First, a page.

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[Xmca-l] Re: German experts: erlibnis vs. befindlichkeit?



A most interesting thread. For what it's worth, Vygotsky is known to have
read German (Wertsch, J. V. (1985). Vygotsky and the social formation of
mind. Cambridge, Mass: Harvard University Press) so the absence/delay of a
Russian translation in itself, would not have prevented his reading "Being
and Time" in the original.


On Sun, Mar 30, 2014 at 10:11 AM, Martin John Packer <
mpacker@uniandes.edu.co> wrote:

> Hi Greg,
>
> The Russian term used to translate Befindlichkeit seems to be
> настроенность, nastroennost’. Sein und Zeit was published in 1927; I don't
> know when it was translated into Russian. (A book by Maryse Dennes suggests
> that translation was very late:
> <
> http://books.google.com.co/books?hl=en&lr=&id=mFEbRNqqfKEC&oi=fnd&pg=PA7&dq=maryse+dennes&ots=kkAXTFNUHw&sig=Dg8fULSIeJ9kd2InipP7E2XSLvk&redir_esc=y#v=onepage&q=Sein%20und%20Zeit&f=false
> >
>
> Thomas Seifrid (The Word Made Self) claims that Sein und Zeit (Heidegger's
> first academic publication, I believe) was first reviewed in Russia in
> 1928. All of which suggests it was pretty late to have influenced Vygotsky.
>
> Martin
>
> On Mar 29, 2014, at 4:20 PM, Ed Wall <ewall@umich.edu> wrote:
>
> > Geoff
> >
> >     Inwood spends a bit of time (around page 62 in A Heidegger
> Dictionary) discussing Heidegger's thinking about erlibnis (he says among
> other things that Heidegger was wary of the term and used it to somewhat
> suggest 'experience,' but that Heidegger saw it as expressing an inner
> event intrinsically detached both from the body and the external world).
> Befindlichkeit (Inwood is reasonable here also), on the other hand and for
> Heidegger, refers to 'being in a mood' or 'how we sense ourselves' (it is a
> bit more complicated than this for Heidegger). To regard moods as
> experiences, for Heidegger, ignores the way in which they disclose Dasein
> and the World.
> >
> >     I, by the way, know quite a bit more Heidegger than German (smile).
> >
> > Ed
> >
> > On Mar 29, 2014, at  3:34 PM, Greg Thompson wrote:
> >
> >> Trying to figure out the main differences between erlebnis and
> >> befindlichkeit. Anyone?
> >>
> >> My question stems from the fact that in the marxists.org version of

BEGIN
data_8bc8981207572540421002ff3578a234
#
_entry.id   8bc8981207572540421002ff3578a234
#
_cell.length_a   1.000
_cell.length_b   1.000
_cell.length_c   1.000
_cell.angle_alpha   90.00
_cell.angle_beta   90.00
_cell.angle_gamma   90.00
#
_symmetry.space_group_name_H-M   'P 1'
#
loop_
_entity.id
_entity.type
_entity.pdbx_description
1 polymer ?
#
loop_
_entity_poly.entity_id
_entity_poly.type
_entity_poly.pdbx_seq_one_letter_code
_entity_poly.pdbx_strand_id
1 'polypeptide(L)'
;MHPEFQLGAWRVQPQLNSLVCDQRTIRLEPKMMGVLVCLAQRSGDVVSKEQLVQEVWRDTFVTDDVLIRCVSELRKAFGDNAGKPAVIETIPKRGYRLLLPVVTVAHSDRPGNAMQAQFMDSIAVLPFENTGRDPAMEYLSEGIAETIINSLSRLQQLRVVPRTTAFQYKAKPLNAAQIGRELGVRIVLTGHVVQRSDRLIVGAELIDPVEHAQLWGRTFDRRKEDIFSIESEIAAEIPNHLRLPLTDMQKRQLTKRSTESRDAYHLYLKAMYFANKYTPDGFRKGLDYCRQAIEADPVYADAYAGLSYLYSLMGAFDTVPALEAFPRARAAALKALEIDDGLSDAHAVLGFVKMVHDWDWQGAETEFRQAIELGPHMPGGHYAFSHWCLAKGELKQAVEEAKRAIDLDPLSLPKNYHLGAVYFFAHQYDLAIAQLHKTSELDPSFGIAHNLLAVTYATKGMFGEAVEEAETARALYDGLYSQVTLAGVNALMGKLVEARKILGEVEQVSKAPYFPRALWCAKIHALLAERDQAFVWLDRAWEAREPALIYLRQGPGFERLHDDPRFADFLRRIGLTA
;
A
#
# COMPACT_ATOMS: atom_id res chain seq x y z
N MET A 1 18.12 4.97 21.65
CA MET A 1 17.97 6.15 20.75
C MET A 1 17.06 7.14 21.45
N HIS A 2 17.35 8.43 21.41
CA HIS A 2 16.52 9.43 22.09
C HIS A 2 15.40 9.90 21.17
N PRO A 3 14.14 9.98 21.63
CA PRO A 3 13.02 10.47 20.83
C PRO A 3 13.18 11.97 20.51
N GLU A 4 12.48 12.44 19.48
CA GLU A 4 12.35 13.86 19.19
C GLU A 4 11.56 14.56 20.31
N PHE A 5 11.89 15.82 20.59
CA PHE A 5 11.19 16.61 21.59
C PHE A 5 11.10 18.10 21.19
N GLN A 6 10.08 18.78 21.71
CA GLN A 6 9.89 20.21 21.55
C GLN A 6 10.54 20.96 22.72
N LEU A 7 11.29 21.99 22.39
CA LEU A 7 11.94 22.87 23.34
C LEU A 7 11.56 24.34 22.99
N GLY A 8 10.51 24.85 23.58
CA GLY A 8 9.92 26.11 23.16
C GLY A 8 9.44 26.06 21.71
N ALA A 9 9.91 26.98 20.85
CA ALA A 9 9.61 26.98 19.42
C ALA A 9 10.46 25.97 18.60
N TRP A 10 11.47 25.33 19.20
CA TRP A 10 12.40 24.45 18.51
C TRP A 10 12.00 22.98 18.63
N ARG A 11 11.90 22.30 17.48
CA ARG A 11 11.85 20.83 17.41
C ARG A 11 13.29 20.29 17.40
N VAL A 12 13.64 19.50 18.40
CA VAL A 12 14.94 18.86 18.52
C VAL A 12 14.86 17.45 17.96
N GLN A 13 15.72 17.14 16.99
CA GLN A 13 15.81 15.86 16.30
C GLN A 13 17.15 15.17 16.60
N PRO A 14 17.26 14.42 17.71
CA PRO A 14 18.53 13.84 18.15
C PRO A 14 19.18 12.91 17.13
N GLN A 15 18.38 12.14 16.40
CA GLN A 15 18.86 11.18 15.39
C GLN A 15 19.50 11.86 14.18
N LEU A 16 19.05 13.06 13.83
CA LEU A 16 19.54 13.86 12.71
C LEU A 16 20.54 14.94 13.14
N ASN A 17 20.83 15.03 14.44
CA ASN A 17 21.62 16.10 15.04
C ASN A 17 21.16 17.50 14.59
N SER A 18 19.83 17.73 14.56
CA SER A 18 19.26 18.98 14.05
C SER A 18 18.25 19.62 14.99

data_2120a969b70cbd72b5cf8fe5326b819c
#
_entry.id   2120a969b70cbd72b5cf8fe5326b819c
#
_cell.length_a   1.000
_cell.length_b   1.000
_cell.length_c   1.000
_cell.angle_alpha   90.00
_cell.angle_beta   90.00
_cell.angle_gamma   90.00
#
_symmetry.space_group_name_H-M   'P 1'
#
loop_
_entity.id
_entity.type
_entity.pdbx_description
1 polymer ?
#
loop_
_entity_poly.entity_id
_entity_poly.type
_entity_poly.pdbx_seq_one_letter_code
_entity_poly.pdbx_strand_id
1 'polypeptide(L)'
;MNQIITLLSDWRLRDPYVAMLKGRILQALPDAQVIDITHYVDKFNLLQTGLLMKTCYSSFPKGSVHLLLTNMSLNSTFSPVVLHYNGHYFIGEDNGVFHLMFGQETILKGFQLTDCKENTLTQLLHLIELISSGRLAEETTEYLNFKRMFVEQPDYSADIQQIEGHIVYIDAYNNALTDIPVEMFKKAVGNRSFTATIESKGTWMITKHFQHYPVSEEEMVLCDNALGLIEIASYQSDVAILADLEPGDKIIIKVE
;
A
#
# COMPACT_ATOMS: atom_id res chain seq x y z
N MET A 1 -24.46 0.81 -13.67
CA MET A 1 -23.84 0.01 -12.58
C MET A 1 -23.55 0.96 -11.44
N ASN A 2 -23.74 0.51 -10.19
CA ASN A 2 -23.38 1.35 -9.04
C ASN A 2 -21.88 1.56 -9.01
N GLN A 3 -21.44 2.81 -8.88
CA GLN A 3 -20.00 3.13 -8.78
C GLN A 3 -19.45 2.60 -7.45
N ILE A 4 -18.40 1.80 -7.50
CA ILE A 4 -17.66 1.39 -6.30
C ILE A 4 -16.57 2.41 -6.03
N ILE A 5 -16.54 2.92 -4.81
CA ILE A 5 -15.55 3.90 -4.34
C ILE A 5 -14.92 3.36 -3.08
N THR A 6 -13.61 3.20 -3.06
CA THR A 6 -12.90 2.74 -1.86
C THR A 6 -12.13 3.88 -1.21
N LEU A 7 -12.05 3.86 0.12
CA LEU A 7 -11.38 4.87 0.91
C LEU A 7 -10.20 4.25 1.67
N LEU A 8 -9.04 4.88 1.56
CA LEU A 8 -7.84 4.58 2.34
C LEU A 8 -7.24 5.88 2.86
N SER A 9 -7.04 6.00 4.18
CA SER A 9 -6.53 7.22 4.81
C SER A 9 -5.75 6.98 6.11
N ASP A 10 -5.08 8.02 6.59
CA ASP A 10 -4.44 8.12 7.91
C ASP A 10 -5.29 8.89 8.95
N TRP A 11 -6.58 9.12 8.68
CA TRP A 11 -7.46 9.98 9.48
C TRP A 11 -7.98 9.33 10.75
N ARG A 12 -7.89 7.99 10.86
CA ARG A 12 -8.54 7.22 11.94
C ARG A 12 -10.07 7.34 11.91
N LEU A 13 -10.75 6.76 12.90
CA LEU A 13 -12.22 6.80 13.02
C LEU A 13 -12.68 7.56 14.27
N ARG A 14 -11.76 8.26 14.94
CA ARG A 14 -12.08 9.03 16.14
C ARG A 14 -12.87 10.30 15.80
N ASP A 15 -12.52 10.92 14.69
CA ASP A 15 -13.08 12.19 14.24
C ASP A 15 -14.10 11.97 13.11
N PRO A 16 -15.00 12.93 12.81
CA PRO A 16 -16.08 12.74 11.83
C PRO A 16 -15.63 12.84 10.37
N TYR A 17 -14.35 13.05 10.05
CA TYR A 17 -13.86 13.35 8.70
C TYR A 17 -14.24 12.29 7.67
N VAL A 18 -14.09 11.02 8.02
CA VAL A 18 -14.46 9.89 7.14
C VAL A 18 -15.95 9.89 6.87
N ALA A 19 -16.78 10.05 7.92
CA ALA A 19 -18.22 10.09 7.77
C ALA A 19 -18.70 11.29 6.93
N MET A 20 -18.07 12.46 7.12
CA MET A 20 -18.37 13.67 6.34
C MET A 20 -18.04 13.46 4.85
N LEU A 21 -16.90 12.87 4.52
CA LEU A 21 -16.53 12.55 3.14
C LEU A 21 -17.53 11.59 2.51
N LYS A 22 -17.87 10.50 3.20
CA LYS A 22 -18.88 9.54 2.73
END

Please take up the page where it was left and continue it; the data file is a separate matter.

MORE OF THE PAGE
> >> Vygotsky's The Problem of the Environment, the editor (Andy?) notes:
> >> "The Russian term *perezhivanie *serves to express the idea that one and
> >> the same objective situation may be interpreted, perceived, experienced
> or
> >> lived through by different children in different ways. Neither
> 'emotional
> >> experience' (which is used here and which only covers the affective
> aspect
> >> of the meaning of *perezhivanie*), nor 'interpretation' (which is too
> >> exclusively rational) are fully adequate translations of the noun. Its
> >> meaning is closely linked to that of the German verb 'erleben' (cf.
> >> 'Erlebnis', 'erlebte Wirklichkeit')."
> >>
> >> Having some very minimal familiarity with the German term Befindlichkeit
> >> (my source: http://www.focusing.org/gendlin_befindlichkeit.html), I was
> >> wondering what kinds of differences exist between these terms. (part of
> the
> >> interest here is in Vygotsky-Heidegger connections - befindlichkeit was
> a
> >> central term for Heidegger).
> >>
> >> Seems like erlebnis would be more of the romantic tradition (pace
> Dilthey)
> >> and might therefore be the more likely term for Vygotsky's perezhivanie
> to
> >> map onto, but just wondering about if there is more to this link.
> >>
> >> Any info much appreciated.
> >> -greg
> >>
> >> --
> >> Gregory A. Thompson, Ph.D.
> >> Assistant Professor
> >> Department of Anthropology
> >> 883 Spencer W. Kimball Tower
> >> Brigham Young University
> >> Provo, UT 84602
> >> http://byu.academia.edu/GregoryThompson
> >
> >
>
>
>
Status: O